Toward healthy and sustainable diets in Switzerland
With this case study, we would like to illustrate how a reasearch team approached a concrete sustainability transformation and what results they produced.
Which transformation? – Healthy and sustainable diets
This project investigates how a transition to a healthy and more sustainable diet could be encouraged and how social resistance hindering such a transition can be addressed and mitigated.
Goals of the research project
The NRP 69 project aims at understanding the development of dietary practices and provides incentives for a transition toward healthy and sustainable nutrition in Switzerland by examining the following four components:
- Find out what diets are currently prescribed as healthy and sustainable and gain a better understanding of nutrition trends
- Analyse how these diets evolve as social practices from the perspective of eating habits, social dynamics and material aspects of consumption
- Study the impact of these diets on health and environment by adopting a novel life-cycle approach
- Explore opportunities and barriers associated with a transition to healthy and sustainable diets and identify tipping points for the adoption of dietary change
The research team was composed of members from the universities of Lausanne and Geneva, EPFL and Quantis, a company specialising in life cycle assessments. The researchers used specific methods for operationalising the research questions: Life cycle analysis was used to quantify both the health and environment impacts of various diets identified by menuCH, the first Swiss nutrition survey. Interviews and group discussions with consumers, interviews with experts, and a general public survey allowed identifying key factors influencing eating habits and implementation of dietary recommendation.
Transformation and transformative research
This research is situated at the intersection of transformation research and transformative research: On the one hand it produces knowledge about the factors influencing a transition towards more healthy and sustainable diets, which is a key element of transformation research. On the other hand, the research is transformative as it brings together arguments for ‘healthy nutrition’ and the arguments for ‘sustainable nutrition’ and identifies possible and encouraging ways for changing practices.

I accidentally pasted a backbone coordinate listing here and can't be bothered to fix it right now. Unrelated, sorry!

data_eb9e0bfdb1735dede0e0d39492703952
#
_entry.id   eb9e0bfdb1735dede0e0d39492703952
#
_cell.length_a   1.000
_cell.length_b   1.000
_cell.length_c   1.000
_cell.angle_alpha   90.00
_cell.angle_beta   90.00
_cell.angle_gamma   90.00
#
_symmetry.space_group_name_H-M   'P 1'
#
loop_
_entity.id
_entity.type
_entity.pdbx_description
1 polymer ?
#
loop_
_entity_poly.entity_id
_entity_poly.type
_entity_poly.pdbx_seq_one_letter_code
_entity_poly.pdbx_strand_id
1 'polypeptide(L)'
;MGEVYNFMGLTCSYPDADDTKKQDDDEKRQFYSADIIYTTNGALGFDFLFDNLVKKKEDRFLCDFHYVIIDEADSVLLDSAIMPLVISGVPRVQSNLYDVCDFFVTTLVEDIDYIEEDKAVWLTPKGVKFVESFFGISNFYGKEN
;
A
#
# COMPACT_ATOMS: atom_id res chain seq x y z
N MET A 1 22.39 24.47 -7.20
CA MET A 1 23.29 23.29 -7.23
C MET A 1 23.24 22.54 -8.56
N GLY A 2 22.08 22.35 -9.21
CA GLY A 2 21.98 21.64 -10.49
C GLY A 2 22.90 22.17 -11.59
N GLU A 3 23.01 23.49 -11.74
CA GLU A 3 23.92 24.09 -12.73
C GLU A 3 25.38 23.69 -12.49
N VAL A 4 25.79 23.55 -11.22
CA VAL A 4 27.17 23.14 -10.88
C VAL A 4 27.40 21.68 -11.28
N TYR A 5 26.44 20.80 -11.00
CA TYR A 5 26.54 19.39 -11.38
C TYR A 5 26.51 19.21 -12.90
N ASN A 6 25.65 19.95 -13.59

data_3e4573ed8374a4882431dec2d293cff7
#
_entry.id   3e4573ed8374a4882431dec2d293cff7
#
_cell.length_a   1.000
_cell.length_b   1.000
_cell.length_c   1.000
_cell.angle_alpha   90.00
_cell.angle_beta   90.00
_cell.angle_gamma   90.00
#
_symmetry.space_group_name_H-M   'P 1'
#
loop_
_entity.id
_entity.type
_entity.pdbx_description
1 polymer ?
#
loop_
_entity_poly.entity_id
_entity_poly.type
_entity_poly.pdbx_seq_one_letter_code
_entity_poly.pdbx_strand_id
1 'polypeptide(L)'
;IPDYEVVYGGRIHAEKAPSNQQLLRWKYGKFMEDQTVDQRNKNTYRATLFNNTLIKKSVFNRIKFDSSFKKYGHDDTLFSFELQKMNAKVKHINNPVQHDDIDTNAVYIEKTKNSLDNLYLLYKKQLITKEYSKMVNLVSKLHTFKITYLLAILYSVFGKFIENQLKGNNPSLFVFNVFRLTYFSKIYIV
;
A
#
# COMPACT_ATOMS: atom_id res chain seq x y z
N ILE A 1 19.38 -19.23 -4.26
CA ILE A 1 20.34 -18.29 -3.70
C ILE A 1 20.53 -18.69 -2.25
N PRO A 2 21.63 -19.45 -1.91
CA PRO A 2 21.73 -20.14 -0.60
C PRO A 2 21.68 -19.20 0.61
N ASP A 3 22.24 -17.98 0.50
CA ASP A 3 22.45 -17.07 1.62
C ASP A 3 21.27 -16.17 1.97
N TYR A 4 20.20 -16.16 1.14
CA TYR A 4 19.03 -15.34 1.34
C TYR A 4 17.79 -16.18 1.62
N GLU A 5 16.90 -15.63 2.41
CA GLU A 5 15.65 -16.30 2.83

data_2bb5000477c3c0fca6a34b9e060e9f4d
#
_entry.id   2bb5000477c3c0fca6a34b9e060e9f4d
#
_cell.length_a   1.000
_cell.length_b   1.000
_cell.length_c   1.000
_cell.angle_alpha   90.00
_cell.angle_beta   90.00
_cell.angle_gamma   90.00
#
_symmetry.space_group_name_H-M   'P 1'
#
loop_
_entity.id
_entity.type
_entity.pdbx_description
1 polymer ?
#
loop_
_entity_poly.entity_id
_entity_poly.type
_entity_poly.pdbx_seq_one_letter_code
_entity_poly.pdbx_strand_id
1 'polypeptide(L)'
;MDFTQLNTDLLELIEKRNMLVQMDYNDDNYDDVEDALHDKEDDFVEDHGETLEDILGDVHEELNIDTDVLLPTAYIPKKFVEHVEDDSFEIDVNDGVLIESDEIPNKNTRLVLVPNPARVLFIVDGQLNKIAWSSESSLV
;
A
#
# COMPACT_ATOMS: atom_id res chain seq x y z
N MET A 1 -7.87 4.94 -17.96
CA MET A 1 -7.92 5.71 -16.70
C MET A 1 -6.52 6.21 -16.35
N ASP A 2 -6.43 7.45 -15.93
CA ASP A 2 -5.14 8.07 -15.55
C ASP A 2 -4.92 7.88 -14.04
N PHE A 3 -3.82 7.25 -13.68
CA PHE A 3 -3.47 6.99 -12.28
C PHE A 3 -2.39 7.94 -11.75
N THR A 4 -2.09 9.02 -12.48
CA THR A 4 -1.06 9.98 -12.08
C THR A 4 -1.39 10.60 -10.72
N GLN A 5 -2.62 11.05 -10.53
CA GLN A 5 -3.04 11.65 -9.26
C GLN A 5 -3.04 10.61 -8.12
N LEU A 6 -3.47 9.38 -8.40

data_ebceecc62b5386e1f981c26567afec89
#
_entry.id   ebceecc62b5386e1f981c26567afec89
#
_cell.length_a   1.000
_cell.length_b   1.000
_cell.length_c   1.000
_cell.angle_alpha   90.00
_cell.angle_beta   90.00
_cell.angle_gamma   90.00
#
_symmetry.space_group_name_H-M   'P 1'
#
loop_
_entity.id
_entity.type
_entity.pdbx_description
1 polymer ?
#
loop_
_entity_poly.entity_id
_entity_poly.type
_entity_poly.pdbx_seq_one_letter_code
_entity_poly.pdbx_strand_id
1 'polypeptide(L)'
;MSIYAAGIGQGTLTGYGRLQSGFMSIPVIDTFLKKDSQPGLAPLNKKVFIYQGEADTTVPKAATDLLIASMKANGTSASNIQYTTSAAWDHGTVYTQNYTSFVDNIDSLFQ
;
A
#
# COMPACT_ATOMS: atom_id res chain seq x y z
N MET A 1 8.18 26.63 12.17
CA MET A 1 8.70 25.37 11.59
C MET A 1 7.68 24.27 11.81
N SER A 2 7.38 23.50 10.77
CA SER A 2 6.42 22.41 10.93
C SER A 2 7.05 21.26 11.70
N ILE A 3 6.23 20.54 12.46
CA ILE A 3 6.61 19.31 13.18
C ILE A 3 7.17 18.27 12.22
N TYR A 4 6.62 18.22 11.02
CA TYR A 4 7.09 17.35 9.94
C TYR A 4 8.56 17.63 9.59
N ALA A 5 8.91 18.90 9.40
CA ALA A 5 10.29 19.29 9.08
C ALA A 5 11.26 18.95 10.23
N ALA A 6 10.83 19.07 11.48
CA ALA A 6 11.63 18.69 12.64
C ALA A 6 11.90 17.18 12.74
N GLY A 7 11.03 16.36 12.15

Varied recommendations with an emphasis on health
The findings show that existing recommendations mainly promote health but have less concern for environment-related effects. Data also illustrate that the large variety of overlapping and contradicting prescriptions have the potential to confuse consumers (see the most important dietary prescriptions in Switzerland grouped in seven categories in the graph below).
Effects on health and environment
Different diets have different effects on health and the environment. Compared with diets based on meat, vegetarian and vegan diets result in lower CO2 emissions – but all diets should be less dependent on fossil fuels for production and transports. For meat-based diets, the imported animal fodder from countries with high percentage of deforestation is a key issue.
Negative effects on health mainly result from overconsumption of processed meat and sodium and a lack of whole grains, fruits, vegetables, nuts, and seeds.
Time constraints and social dynamics influence our eating habits
Findings emphasizes the importance of time and mobility when it comes to the implementation of the recommendations. Rhythms of daily life such as commuting, but also different life stages (living alone, having kids, etc.) influence diets and the implementation of recommendations.
Recommendations for facilitating healthy and sustainable diets
Based on the key findings, the project team makes three key recommendations for policy makers and consumers.
- First, it suggests the establishment of a Swiss Food Policy Forum to connect various sectors of the food system. This emerged through discussions with various stakeholders and the recognition that food is a transversal topic, touching on agriculture, mobility, health, etc.
- Second, nutrition policies should be guided by social practices and account for the complexity of everyday life, its rhythms, and life events.
- Third, it is considered more effective to frame recommendations positively, for example by encouraging people to eat healthy and environmentally sound products instead of banning less healthy and less sustainable foods. Diets are also in transition, and moving to more healthy and sustainable diets is often a progressive process, towards more grains and vegetables, and less meat, for example.